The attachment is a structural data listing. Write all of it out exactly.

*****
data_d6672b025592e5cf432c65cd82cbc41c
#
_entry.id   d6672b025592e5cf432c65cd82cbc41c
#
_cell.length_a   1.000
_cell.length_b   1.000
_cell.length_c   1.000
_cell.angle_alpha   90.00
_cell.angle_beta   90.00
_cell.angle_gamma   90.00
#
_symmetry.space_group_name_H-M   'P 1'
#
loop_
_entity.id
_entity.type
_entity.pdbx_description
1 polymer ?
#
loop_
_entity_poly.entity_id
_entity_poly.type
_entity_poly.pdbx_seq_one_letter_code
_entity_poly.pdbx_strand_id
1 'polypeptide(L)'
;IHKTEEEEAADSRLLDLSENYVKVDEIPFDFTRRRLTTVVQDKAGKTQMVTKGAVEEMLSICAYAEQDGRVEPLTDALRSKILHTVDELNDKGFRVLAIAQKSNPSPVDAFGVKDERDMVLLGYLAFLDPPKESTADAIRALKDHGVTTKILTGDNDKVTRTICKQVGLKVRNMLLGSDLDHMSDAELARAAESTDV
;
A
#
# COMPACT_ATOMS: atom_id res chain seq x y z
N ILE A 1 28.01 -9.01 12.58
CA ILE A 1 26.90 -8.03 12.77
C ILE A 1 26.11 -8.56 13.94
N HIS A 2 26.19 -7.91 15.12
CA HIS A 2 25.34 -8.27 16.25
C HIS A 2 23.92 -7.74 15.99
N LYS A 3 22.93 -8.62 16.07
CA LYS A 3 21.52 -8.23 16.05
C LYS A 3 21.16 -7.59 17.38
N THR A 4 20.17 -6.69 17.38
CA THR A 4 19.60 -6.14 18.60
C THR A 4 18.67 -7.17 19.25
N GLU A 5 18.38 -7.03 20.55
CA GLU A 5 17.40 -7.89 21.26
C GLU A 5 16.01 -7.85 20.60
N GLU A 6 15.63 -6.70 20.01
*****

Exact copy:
data_d6672b025592e5cf432c65cd82cbc41c
#
_entry.id   d6672b025592e5cf432c65cd82cbc41c
#
_cell.length_a   1.000
_cell.length_b   1.000
_cell.length_c   1.000
_cell.angle_alpha   90.00
_cell.angle_beta   90.00
_cell.angle_gamma   90.00
#
_symmetry.space_group_name_H-M   'P 1'
#
loop_
_entity.id
_entity.type
_entity.pdbx_description
1 polymer ?
#
loop_
_entity_poly.entity_id
_entity_poly.type
_entity_poly.pdbx_seq_one_letter_code
_entity_poly.pdbx_strand_id
1 'polypeptide(L)'
;IHKTEEEEAADSRLLDLSENYVKVDEIPFDFTRRRLTTVVQDKAGKTQMVTKGAVEEMLSICAYAEQDGRVEPLTDALRSKILHTVDELNDKGFRVLAIAQKSNPSPVDAFGVKDERDMVLLGYLAFLDPPKESTADAIRALKDHGVTTKILTGDNDKVTRTICKQVGLKVRNMLLGSDLDHMSDAELARAAESTDV
;
A
#
# COMPACT_ATOMS: atom_id res chain seq x y z
N ILE A 1 28.01 -9.01 12.58
CA ILE A 1 26.90 -8.03 12.77
C ILE A 1 26.11 -8.56 13.94
N HIS A 2 26.19 -7.91 15.12
CA HIS A 2 25.34 -8.27 16.25
C HIS A 2 23.92 -7.74 15.99
N LYS A 3 22.93 -8.62 16.07
CA LYS A 3 21.52 -8.23 16.05
C LYS A 3 21.16 -7.59 17.38
N THR A 4 20.17 -6.69 17.38
CA THR A 4 19.60 -6.14 18.60
C THR A 4 18.67 -7.17 19.25
N GLU A 5 18.38 -7.03 20.55
CA GLU A 5 17.40 -7.89 21.26
C GLU A 5 16.01 -7.85 20.60
N GLU A 6 15.63 -6.70 20.01